Three bridges connect the Black Diamond with the old part of the Royal Library; those three bridges (two small ones for internal transport and a big one with the circulation desk) go over the road. In the ceilling of the big bridge there is a huge painting by Danish painter Per Kirkeby.

First page of the Primer nueva corónica y buen gobierno of Guamán Poma de Ayala

Significant holdings[edit]

The Royal Library acquire Danish books through legal deposit. The holdings include an almost complete collection of all Danish printed books back from 1482. In 2006 legal deposit was extended to electronic publications and now the library harvest four electronic copies of the Danish Internet each year. The library also holds a big and important collection of old foreign scholarly and scientific literature, including precious books of high value and of importance for book history, including The Gutenberg Bible.

The library holds treasures which are inscribed on UNESCO's Memory of the World Register: A collection of about 2,000 books by and about Carl Linné (1997);[3] the manuscripts and correspondence of Hans Christian Andersen (1997);[4] the Søren Kierkegaard Archives (manuscripts and personal papers) (1997); Guamán Poma de Ayala's El Primer Nueva Coronica y Buen Gobierno, an autographed manuscript of 1,200 pages including 400 full-page drawings depicting the indigenous point of view on pre-conquest Andean life and Inca rule, the Spanish conquest in 1532, early Spanish colonial rule, and the systematic abuse of the rights of the indigenous populationt (2007).[5] Biblia Latina. Commonly called the Hamburg Bible or the Bible of Bertoldus (MS. GKS 4 2°), a richly illuminated Bible in three very large volumes made for the Cathedral of Hamburg in 1255. The 89 illuminated initials in the book are unique both as expressions of medieval art and as sources to the craft and history of the medieval book. (2011);[6]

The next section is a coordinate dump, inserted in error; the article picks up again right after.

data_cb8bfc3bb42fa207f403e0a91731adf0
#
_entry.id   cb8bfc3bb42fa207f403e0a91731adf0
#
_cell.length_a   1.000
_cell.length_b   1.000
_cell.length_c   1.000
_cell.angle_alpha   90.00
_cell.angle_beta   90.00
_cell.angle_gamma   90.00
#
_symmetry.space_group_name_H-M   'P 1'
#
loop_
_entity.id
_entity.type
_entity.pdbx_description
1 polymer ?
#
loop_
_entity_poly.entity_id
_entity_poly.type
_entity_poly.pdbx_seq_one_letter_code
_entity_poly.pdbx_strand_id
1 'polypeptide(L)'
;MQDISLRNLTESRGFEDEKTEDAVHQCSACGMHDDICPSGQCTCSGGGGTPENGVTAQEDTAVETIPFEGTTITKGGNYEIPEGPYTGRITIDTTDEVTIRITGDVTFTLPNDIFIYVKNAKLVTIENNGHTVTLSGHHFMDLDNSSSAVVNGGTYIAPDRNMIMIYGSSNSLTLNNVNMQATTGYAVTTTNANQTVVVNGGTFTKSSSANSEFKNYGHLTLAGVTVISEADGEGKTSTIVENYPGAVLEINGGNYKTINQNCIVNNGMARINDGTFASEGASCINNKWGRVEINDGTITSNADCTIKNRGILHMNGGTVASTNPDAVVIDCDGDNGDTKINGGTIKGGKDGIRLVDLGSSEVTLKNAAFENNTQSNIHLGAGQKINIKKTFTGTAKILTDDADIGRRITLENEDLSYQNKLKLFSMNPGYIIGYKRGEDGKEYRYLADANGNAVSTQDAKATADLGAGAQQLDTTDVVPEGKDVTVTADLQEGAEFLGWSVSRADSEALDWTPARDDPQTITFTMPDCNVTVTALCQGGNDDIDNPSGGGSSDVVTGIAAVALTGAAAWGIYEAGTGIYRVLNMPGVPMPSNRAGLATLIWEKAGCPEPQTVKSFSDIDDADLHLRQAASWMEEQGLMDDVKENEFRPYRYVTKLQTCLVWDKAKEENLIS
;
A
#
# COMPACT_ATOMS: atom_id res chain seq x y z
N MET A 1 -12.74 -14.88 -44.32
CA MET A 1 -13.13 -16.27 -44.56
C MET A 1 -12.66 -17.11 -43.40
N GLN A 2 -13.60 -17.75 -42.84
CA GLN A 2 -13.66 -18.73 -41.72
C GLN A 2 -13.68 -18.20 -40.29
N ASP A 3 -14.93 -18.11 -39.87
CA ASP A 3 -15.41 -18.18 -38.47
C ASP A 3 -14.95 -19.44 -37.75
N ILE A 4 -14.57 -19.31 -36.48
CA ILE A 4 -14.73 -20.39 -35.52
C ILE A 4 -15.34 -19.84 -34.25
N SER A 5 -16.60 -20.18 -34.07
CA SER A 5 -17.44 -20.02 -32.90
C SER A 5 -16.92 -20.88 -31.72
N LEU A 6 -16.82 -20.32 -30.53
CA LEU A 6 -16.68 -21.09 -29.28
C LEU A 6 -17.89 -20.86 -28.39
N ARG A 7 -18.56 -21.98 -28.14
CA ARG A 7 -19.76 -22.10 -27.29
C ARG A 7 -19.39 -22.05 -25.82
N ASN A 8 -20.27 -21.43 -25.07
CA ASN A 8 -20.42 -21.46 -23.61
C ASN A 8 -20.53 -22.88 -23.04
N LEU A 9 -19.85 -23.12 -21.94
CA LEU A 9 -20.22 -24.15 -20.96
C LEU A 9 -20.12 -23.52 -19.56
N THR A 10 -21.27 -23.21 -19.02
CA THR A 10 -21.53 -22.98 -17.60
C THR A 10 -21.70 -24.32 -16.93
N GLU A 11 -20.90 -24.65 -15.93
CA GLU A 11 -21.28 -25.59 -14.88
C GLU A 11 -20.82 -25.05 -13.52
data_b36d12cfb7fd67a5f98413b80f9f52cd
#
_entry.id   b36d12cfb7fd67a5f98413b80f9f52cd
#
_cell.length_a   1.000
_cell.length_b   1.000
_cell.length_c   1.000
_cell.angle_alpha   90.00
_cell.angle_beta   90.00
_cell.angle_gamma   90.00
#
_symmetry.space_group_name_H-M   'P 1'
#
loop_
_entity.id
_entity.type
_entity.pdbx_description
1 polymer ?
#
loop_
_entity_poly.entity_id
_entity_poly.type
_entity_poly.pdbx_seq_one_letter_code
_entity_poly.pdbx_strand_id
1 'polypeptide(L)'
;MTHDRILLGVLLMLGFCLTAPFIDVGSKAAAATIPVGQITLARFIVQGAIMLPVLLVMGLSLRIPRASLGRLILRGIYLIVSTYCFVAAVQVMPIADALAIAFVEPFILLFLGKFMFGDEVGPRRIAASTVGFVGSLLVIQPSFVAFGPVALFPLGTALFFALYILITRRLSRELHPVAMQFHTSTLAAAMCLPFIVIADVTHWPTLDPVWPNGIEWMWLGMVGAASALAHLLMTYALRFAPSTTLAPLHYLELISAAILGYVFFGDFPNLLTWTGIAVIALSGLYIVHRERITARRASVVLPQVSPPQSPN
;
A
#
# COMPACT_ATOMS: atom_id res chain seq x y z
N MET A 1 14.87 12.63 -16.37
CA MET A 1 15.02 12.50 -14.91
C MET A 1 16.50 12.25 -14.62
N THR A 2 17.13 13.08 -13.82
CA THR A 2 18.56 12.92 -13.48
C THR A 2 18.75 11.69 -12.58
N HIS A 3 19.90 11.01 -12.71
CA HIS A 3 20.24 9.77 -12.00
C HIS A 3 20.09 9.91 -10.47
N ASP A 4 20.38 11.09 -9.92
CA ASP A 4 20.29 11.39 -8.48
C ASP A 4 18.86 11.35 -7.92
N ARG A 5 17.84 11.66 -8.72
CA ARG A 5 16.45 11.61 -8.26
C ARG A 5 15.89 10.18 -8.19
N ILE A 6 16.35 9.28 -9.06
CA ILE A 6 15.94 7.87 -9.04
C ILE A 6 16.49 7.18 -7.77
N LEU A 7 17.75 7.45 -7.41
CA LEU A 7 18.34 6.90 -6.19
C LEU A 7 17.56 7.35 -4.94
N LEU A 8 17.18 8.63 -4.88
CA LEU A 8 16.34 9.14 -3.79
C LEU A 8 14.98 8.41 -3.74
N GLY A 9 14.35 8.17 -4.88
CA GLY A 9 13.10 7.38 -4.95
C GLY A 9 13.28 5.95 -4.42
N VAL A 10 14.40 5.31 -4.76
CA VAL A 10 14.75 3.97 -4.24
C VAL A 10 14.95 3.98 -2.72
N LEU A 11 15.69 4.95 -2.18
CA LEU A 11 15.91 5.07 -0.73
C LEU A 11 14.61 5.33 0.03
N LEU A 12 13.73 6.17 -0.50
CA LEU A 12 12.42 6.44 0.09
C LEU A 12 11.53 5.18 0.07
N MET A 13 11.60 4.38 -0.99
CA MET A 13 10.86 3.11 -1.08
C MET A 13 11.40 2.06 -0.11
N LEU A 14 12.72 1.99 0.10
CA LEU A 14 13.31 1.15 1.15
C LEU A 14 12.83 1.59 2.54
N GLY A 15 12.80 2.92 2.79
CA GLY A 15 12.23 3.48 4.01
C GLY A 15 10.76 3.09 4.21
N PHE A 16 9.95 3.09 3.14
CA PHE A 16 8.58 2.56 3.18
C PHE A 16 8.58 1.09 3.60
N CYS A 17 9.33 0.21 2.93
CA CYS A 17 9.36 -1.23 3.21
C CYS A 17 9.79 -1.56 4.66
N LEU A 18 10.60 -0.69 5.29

Other treasures are the Copenhagen Psalter, the Dalby Book (a Latin Gospel on parchment), the Angers fragment (parts of Denmark's first national chronicle), and maps of the Polar Region. The library also holds important collections of Icelandic manuscripts. The most outstanding Icelandic collection, the Arnamagnæan Manuscript Collection, is not a holding of The Royal Library but of University of Copenhagen.